In an interesting article from Business Insider, the results of a poll from Pew Research describing the most and least trusted news organizations in America are displayed. According to this survey, the most trusted outlets are actually British- the BBC and the Economist. At the bottom of the list are BuzzFeed and the Rush Limbaugh Show.
As a consumer of everydata, what does one make of this type of result? There is nothing on its surface that raises a red flag about these results per se, but here are some questions you might ask yourself when confronted with this type of information:
First, the notion of “trust” is a pretty subjective metric. So, given trust is the predicate of the survey, I am pretty interested in how the questions on “trust” were asked, and how much room for interpretation there is amongst survey respondents.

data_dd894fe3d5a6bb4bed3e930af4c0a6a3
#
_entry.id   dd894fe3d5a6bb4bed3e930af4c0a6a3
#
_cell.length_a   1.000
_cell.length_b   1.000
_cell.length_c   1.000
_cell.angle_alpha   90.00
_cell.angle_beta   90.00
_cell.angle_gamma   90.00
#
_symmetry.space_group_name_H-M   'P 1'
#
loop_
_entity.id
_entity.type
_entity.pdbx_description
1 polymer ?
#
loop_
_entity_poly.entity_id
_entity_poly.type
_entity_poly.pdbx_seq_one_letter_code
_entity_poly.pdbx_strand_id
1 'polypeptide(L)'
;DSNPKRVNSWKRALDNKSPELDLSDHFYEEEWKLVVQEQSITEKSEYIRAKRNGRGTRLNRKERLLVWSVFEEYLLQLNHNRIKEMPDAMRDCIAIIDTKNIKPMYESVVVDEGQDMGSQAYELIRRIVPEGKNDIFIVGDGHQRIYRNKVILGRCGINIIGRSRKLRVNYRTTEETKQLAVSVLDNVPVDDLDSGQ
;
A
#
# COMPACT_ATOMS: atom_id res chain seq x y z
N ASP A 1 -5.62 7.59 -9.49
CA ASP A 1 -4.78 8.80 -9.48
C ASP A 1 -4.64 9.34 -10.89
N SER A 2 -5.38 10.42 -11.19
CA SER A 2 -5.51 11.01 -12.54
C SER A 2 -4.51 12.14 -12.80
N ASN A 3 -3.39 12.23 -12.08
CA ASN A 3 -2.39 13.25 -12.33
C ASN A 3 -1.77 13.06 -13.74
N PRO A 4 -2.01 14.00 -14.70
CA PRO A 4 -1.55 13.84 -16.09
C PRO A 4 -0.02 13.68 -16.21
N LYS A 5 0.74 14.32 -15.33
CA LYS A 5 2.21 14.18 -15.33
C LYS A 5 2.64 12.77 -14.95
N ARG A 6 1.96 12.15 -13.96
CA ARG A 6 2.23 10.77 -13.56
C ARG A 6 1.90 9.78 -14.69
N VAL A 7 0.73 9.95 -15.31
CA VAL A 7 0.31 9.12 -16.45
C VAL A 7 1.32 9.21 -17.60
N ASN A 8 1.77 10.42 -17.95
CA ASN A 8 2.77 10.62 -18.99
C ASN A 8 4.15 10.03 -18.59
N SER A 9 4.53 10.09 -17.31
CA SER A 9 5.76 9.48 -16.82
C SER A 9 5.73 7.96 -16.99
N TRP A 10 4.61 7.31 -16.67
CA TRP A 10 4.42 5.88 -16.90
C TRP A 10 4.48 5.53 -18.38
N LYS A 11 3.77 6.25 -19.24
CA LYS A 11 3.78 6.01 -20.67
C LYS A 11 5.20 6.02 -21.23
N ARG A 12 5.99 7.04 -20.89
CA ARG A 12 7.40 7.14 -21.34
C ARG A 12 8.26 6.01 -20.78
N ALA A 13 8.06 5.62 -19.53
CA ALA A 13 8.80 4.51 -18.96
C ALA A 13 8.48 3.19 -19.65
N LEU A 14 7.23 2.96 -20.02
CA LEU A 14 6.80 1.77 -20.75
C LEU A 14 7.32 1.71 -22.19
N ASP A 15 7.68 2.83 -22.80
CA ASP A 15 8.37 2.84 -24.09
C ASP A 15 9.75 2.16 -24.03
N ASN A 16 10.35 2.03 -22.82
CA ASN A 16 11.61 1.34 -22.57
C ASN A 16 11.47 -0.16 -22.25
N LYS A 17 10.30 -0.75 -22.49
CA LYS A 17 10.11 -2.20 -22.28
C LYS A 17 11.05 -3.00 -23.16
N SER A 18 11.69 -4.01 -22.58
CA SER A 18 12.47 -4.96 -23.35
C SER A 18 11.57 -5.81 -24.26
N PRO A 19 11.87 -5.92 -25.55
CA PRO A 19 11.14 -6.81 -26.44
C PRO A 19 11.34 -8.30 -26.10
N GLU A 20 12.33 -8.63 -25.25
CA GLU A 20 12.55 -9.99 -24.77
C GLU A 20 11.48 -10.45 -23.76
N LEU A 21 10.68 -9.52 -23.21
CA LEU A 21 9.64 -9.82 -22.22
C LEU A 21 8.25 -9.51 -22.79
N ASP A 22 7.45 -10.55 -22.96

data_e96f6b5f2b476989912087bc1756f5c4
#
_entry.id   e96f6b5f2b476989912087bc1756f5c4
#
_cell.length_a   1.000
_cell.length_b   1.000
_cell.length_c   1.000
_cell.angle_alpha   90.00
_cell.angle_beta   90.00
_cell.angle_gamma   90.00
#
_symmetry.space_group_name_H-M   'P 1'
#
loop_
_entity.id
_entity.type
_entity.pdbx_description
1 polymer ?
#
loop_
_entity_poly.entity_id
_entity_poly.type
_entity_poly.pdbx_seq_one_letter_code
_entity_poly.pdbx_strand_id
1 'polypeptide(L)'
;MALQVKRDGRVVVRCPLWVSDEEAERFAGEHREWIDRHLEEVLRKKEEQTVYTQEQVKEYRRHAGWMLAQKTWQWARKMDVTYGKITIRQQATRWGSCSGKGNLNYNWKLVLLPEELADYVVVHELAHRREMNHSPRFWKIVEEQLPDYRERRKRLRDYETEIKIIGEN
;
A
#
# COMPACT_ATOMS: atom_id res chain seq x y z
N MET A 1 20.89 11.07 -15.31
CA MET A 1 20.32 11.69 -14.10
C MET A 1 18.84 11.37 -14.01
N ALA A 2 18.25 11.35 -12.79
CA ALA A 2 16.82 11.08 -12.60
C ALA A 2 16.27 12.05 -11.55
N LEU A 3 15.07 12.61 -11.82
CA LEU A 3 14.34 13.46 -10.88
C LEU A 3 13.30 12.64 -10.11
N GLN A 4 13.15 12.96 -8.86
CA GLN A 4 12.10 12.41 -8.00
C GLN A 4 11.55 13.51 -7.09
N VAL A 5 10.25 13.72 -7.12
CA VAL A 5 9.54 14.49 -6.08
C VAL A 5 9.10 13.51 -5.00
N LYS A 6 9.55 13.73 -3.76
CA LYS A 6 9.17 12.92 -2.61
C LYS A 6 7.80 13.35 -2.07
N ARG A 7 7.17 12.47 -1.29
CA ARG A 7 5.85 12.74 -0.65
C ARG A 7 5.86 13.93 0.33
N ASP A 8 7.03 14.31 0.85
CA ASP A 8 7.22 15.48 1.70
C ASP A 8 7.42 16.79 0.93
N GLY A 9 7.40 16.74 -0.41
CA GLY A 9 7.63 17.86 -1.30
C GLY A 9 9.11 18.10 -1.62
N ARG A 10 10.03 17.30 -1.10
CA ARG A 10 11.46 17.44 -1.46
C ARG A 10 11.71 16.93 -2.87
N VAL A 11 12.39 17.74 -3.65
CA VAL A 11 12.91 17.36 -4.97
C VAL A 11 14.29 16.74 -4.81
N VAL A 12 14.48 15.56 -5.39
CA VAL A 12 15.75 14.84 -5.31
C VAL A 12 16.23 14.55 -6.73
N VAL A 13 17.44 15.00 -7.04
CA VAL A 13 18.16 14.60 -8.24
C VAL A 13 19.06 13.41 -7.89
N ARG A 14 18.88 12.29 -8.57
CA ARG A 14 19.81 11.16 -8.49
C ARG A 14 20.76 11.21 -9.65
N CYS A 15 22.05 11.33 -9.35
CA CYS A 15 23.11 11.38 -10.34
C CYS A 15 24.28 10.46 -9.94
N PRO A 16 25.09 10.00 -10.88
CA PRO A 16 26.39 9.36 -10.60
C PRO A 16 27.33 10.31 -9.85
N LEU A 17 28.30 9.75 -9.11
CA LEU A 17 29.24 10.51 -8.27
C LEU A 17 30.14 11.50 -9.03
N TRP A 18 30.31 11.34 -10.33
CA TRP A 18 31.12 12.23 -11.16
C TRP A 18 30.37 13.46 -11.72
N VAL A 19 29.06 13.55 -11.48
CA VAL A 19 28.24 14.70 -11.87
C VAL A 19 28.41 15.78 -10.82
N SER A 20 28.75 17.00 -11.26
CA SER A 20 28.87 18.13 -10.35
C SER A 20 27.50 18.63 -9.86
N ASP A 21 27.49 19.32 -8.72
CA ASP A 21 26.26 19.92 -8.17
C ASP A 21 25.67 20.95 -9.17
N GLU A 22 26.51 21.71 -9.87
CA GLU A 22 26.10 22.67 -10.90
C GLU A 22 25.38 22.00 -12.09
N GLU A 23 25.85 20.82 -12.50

Second, I always wonder about who were the people that were surveyed. There is a fair amount of technical documentation from the Pew Research Service actually available, and that’s a good thing for both understanding the limitations of the research and the sampling. For example, this was a purportedly random sample, but there was 11% of respondents who were not Internet users who were ultimately excluded from the survey. Pew explains the reasons here, but that would be something to explore.
Finally, one of the major thrusts of the article is the survey on political views. For, one of the biggest conclusions is that Conservatives trust certain media outlets more and Liberals trust other media outlets more. It appears people were grouped into five different buckets based on a 10-question survey about political views. I did some digging, and again, Pew does an excellent job of putting up documentation. For those of you interested, here are the questions that formed the basis for the political groupings: